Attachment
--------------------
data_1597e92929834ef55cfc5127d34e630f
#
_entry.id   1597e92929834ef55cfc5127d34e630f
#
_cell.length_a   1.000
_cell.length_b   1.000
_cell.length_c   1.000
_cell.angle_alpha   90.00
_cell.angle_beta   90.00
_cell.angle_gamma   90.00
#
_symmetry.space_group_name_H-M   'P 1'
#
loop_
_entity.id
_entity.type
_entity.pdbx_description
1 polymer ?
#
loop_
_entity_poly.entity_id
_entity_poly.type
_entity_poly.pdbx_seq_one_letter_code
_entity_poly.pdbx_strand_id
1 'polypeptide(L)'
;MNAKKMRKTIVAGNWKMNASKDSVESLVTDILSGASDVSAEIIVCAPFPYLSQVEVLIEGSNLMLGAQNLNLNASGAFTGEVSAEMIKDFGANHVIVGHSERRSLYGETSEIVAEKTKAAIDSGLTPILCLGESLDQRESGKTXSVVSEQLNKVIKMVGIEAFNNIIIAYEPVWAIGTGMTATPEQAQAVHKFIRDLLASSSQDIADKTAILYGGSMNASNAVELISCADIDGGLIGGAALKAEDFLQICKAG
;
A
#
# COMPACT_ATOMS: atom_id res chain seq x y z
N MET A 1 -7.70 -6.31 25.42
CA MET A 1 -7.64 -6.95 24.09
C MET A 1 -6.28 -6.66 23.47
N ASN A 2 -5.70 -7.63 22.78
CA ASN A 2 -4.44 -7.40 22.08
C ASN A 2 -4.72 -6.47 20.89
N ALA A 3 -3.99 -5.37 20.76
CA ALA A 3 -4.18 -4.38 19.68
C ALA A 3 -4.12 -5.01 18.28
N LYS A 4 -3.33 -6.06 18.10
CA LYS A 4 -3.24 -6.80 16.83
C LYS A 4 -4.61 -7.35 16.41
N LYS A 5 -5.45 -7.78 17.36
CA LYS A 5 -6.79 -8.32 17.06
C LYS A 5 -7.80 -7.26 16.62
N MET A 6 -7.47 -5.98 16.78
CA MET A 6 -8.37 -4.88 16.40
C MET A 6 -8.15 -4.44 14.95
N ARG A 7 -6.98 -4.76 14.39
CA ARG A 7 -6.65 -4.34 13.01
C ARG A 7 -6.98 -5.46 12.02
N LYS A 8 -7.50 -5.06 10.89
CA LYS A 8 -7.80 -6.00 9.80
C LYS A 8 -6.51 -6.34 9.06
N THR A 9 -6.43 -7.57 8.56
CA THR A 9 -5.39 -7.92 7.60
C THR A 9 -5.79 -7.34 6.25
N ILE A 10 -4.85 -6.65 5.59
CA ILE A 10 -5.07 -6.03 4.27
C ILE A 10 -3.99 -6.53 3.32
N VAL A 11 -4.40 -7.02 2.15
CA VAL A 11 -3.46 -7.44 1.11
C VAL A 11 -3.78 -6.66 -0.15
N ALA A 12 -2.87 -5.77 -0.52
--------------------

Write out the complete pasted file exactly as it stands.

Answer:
data_1597e92929834ef55cfc5127d34e630f
#
_entry.id   1597e92929834ef55cfc5127d34e630f
#
_cell.length_a   1.000
_cell.length_b   1.000
_cell.length_c   1.000
_cell.angle_alpha   90.00
_cell.angle_beta   90.00
_cell.angle_gamma   90.00
#
_symmetry.space_group_name_H-M   'P 1'
#
loop_
_entity.id
_entity.type
_entity.pdbx_description
1 polymer ?
#
loop_
_entity_poly.entity_id
_entity_poly.type
_entity_poly.pdbx_seq_one_letter_code
_entity_poly.pdbx_strand_id
1 'polypeptide(L)'
;MNAKKMRKTIVAGNWKMNASKDSVESLVTDILSGASDVSAEIIVCAPFPYLSQVEVLIEGSNLMLGAQNLNLNASGAFTGEVSAEMIKDFGANHVIVGHSERRSLYGETSEIVAEKTKAAIDSGLTPILCLGESLDQRESGKTXSVVSEQLNKVIKMVGIEAFNNIIIAYEPVWAIGTGMTATPEQAQAVHKFIRDLLASSSQDIADKTAILYGGSMNASNAVELISCADIDGGLIGGAALKAEDFLQICKAG
;
A
#
# COMPACT_ATOMS: atom_id res chain seq x y z
N MET A 1 -7.70 -6.31 25.42
CA MET A 1 -7.64 -6.95 24.09
C MET A 1 -6.28 -6.66 23.47
N ASN A 2 -5.70 -7.63 22.78
CA ASN A 2 -4.44 -7.40 22.08
C ASN A 2 -4.72 -6.47 20.89
N ALA A 3 -3.99 -5.37 20.76
CA ALA A 3 -4.18 -4.38 19.68
C ALA A 3 -4.12 -5.01 18.28
N LYS A 4 -3.33 -6.06 18.10
CA LYS A 4 -3.24 -6.80 16.83
C LYS A 4 -4.61 -7.35 16.41
N LYS A 5 -5.45 -7.78 17.36
CA LYS A 5 -6.79 -8.32 17.06
C LYS A 5 -7.80 -7.26 16.62
N MET A 6 -7.47 -5.98 16.78
CA MET A 6 -8.37 -4.88 16.40
C MET A 6 -8.15 -4.44 14.95
N ARG A 7 -6.98 -4.76 14.39
CA ARG A 7 -6.65 -4.34 13.01
C ARG A 7 -6.98 -5.46 12.02
N LYS A 8 -7.50 -5.06 10.89
CA LYS A 8 -7.80 -6.00 9.80
C LYS A 8 -6.51 -6.34 9.06
N THR A 9 -6.43 -7.57 8.56
CA THR A 9 -5.39 -7.92 7.60
C THR A 9 -5.79 -7.34 6.25
N ILE A 10 -4.85 -6.65 5.59
CA ILE A 10 -5.07 -6.03 4.27
C ILE A 10 -3.99 -6.53 3.32
N VAL A 11 -4.40 -7.02 2.15
CA VAL A 11 -3.46 -7.44 1.11
C VAL A 11 -3.78 -6.66 -0.15
N ALA A 12 -2.87 -5.77 -0.52